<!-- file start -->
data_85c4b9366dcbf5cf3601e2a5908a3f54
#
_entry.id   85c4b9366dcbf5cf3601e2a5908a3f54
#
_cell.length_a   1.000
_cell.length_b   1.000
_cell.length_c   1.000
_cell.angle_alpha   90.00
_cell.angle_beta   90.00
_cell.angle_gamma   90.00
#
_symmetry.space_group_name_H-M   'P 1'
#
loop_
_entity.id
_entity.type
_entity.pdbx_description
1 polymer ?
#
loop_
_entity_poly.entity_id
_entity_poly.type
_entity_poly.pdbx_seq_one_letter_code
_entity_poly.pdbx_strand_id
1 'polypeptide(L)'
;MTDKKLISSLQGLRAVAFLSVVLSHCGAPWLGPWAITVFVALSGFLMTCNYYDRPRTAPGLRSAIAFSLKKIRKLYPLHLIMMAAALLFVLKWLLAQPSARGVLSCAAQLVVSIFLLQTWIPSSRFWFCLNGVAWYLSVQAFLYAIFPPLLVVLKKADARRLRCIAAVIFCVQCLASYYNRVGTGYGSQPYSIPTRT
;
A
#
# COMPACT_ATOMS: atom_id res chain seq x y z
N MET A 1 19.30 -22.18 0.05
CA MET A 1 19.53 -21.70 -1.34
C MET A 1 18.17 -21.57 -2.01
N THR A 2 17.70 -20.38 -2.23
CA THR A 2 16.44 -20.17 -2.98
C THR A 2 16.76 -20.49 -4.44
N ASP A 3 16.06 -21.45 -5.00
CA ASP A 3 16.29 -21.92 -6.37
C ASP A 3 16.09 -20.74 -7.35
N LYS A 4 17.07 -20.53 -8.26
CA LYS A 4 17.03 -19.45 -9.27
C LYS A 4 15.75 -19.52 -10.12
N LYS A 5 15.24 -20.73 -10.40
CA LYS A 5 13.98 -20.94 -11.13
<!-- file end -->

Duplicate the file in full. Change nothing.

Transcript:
data_85c4b9366dcbf5cf3601e2a5908a3f54
#
_entry.id   85c4b9366dcbf5cf3601e2a5908a3f54
#
_cell.length_a   1.000
_cell.length_b   1.000
_cell.length_c   1.000
_cell.angle_alpha   90.00
_cell.angle_beta   90.00
_cell.angle_gamma   90.00
#
_symmetry.space_group_name_H-M   'P 1'
#
loop_
_entity.id
_entity.type
_entity.pdbx_description
1 polymer ?
#
loop_
_entity_poly.entity_id
_entity_poly.type
_entity_poly.pdbx_seq_one_letter_code
_entity_poly.pdbx_strand_id
1 'polypeptide(L)'
;MTDKKLISSLQGLRAVAFLSVVLSHCGAPWLGPWAITVFVALSGFLMTCNYYDRPRTAPGLRSAIAFSLKKIRKLYPLHLIMMAAALLFVLKWLLAQPSARGVLSCAAQLVVSIFLLQTWIPSSRFWFCLNGVAWYLSVQAFLYAIFPPLLVVLKKADARRLRCIAAVIFCVQCLASYYNRVGTGYGSQPYSIPTRT
;
A
#
# COMPACT_ATOMS: atom_id res chain seq x y z
N MET A 1 19.30 -22.18 0.05
CA MET A 1 19.53 -21.70 -1.34
C MET A 1 18.17 -21.57 -2.01
N THR A 2 17.70 -20.38 -2.23
CA THR A 2 16.44 -20.17 -2.98
C THR A 2 16.76 -20.49 -4.44
N ASP A 3 16.06 -21.45 -5.00
CA ASP A 3 16.29 -21.92 -6.37
C ASP A 3 16.09 -20.74 -7.35
N LYS A 4 17.07 -20.53 -8.26
CA LYS A 4 17.03 -19.45 -9.27
C LYS A 4 15.75 -19.52 -10.12
N LYS A 5 15.24 -20.73 -10.40
CA LYS A 5 13.98 -20.94 -11.13